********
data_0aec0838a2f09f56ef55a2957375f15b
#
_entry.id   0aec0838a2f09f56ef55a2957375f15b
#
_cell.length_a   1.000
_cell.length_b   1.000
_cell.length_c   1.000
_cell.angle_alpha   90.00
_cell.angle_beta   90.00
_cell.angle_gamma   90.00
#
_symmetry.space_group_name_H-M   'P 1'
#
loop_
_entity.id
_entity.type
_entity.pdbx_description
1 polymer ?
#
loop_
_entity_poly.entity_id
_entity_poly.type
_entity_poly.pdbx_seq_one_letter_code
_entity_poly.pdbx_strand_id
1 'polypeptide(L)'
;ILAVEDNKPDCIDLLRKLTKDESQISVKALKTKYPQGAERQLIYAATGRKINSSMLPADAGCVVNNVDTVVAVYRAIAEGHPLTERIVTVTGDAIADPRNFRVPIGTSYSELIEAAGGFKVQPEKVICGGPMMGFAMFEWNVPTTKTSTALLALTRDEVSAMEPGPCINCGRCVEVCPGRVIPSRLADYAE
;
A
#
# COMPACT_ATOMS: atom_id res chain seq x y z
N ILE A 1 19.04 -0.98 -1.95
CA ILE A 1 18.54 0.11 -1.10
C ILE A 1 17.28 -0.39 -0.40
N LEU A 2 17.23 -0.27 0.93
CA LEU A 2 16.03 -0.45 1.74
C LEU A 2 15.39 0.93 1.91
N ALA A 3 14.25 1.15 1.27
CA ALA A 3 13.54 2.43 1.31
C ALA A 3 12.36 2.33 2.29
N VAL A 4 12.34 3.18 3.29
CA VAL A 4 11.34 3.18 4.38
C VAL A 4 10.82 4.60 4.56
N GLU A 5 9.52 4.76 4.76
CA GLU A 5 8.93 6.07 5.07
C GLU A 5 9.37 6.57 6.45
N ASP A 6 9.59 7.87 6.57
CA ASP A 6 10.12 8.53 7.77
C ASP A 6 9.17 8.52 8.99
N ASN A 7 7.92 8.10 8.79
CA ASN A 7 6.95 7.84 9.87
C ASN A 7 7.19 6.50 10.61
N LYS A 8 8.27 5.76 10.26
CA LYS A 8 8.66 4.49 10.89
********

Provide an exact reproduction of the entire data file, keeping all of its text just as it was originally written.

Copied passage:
data_0aec0838a2f09f56ef55a2957375f15b
#
_entry.id   0aec0838a2f09f56ef55a2957375f15b
#
_cell.length_a   1.000
_cell.length_b   1.000
_cell.length_c   1.000
_cell.angle_alpha   90.00
_cell.angle_beta   90.00
_cell.angle_gamma   90.00
#
_symmetry.space_group_name_H-M   'P 1'
#
loop_
_entity.id
_entity.type
_entity.pdbx_description
1 polymer ?
#
loop_
_entity_poly.entity_id
_entity_poly.type
_entity_poly.pdbx_seq_one_letter_code
_entity_poly.pdbx_strand_id
1 'polypeptide(L)'
;ILAVEDNKPDCIDLLRKLTKDESQISVKALKTKYPQGAERQLIYAATGRKINSSMLPADAGCVVNNVDTVVAVYRAIAEGHPLTERIVTVTGDAIADPRNFRVPIGTSYSELIEAAGGFKVQPEKVICGGPMMGFAMFEWNVPTTKTSTALLALTRDEVSAMEPGPCINCGRCVEVCPGRVIPSRLADYAE
;
A
#
# COMPACT_ATOMS: atom_id res chain seq x y z
N ILE A 1 19.04 -0.98 -1.95
CA ILE A 1 18.54 0.11 -1.10
C ILE A 1 17.28 -0.39 -0.40
N LEU A 2 17.23 -0.27 0.93
CA LEU A 2 16.03 -0.45 1.74
C LEU A 2 15.39 0.93 1.91
N ALA A 3 14.25 1.15 1.27
CA ALA A 3 13.54 2.43 1.31
C ALA A 3 12.36 2.33 2.29
N VAL A 4 12.34 3.18 3.29
CA VAL A 4 11.34 3.18 4.38
C VAL A 4 10.82 4.60 4.56
N GLU A 5 9.52 4.76 4.76
CA GLU A 5 8.93 6.07 5.07
C GLU A 5 9.37 6.57 6.45
N ASP A 6 9.59 7.87 6.57
CA ASP A 6 10.12 8.53 7.77
C ASP A 6 9.17 8.52 8.99
N ASN A 7 7.92 8.10 8.79
CA ASN A 7 6.95 7.84 9.87
C ASN A 7 7.19 6.50 10.61
N LYS A 8 8.27 5.76 10.26
CA LYS A 8 8.66 4.49 10.89